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3 February 2015

Rise In Police Shootings Coincides With Deep Cuts In Mental Health Spending

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February 03, 2015

WSPA has written an excellent article and accompanying video on how mental health spending cuts has increased police shootings in South Carolina.

WSPA.com

Read the full article on WSPA News 7 Website

John Pepper was killed by an Anderson County deputy in December 2014.  9-1-1 calls made by Pepper show he was armed, angry and suicidal.

His death was the twelfth officer involved shooting in the Upstate that year and mental health experts said it was one of several that could have been prevented.

Between 2009 and 2014, Upstate officer involved shootings shot up.  Statistics from the SC State Law Enforcement Division show three such shootings in 2009.  The same statistics show Upstate officers were involved in 16 shootings in 2011, 13 in 2012, 11 in 2013 and 12 in 2014.

What changed?

The I-Team reviewed the state statistics, police reports, 911 calls and witness statements looking for patterns in the shootings that could explain the increase including race, location and indeidentifyingracteristics of the suspects shot.

Like John Pepper, most of the people shot by law enforcement were white.  In fact, all 12 of the people shot in the Upstate in 2014 were white.

Based on the most recent population numbers, the place where officer involved shootings were most likely was Anderson County where the incidents happen at nearly twice the rate of Greenville, Spartanburg or Cherokee Counties.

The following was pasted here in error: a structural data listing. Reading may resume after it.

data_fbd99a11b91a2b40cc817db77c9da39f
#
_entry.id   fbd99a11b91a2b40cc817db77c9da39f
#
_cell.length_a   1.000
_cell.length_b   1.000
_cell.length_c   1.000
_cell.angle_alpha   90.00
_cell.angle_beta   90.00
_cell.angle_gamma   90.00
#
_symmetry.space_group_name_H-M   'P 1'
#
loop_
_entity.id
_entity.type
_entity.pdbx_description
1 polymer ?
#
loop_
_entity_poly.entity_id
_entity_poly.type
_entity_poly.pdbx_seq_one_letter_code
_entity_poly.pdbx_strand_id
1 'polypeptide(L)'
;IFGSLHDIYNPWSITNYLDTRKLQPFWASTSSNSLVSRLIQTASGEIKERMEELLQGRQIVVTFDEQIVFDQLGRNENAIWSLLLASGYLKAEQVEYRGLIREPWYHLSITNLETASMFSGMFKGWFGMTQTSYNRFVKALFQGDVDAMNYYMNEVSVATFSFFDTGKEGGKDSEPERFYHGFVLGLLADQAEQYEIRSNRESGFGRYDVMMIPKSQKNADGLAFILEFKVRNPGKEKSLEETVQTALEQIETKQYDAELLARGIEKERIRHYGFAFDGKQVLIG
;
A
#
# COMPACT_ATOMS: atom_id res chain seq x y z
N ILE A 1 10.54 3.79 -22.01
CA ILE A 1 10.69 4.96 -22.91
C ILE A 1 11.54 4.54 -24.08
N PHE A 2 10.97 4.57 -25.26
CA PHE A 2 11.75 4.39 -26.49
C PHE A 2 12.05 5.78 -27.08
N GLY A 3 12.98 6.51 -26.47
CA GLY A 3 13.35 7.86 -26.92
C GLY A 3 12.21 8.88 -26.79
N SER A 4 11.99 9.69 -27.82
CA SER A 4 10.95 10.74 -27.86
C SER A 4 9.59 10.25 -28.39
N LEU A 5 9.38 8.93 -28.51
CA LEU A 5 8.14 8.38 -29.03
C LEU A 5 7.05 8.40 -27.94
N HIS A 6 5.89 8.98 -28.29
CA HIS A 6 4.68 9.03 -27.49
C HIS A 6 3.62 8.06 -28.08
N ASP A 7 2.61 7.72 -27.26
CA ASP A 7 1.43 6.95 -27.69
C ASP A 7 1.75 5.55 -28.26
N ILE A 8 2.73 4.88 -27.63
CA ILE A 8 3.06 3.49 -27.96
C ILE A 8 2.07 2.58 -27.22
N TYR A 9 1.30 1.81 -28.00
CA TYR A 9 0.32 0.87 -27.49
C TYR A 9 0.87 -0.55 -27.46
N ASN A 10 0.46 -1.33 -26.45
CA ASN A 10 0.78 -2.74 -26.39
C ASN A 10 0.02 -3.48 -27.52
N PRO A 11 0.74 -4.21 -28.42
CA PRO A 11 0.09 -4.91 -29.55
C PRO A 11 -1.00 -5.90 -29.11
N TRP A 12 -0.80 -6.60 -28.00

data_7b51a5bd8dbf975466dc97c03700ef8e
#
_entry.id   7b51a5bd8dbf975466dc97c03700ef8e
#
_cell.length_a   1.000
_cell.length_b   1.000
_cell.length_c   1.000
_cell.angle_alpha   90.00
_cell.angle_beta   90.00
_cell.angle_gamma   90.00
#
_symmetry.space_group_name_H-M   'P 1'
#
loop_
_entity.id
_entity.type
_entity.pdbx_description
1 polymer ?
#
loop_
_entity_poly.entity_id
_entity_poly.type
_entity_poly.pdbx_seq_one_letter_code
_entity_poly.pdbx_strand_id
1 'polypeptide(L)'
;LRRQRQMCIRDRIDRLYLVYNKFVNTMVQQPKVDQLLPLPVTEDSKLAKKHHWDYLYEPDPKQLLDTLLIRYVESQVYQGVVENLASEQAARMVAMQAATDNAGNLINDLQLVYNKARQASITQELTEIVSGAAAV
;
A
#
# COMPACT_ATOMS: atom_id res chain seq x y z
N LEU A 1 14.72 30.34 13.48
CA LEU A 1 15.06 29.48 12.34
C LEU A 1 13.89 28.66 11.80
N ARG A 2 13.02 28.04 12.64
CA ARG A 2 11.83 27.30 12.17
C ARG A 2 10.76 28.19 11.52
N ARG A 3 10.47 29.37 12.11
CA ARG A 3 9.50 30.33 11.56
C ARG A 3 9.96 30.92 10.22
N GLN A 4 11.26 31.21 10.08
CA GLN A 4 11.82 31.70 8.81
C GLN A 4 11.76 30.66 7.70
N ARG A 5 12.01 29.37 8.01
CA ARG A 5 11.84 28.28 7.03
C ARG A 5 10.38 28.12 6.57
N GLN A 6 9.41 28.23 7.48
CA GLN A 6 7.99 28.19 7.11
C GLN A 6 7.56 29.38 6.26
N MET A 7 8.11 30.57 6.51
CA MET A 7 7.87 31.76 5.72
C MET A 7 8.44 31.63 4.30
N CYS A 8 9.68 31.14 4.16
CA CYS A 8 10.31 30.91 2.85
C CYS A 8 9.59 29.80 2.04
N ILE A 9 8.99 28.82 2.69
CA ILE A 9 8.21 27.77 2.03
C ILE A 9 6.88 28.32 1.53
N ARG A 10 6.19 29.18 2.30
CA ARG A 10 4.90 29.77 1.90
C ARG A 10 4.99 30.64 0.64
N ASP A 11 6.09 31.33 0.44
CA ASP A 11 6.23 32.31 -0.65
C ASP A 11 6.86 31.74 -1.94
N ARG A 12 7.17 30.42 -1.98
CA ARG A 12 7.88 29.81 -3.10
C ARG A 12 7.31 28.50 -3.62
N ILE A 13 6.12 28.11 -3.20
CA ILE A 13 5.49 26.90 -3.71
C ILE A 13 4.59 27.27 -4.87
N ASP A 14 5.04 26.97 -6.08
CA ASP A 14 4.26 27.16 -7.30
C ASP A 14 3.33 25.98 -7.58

One trait that stood out from the data, officers were called again and again into armed confrontations with someone suffering from mental illness.

Cherokee County Sheriff Steve Mueller said his officers encounter mental illness daily.

“I think you’d see some decrease in the numbers if we could properly treat the people with mental disease in our community,” Mueller said.

Mueller said his deputies might have two or more calls in a single day to take a mentally ill patient to the hospital.  He said funding cuts to mental health services leave his officers as the first line of communication with some patients.

“When you see the mental illness that exists and the lack of funding at the state level, it’s really scary, and it’s really scary that our officers are dealing with those people,” Mueller said.

Read the full article on WSPA News 7 Website

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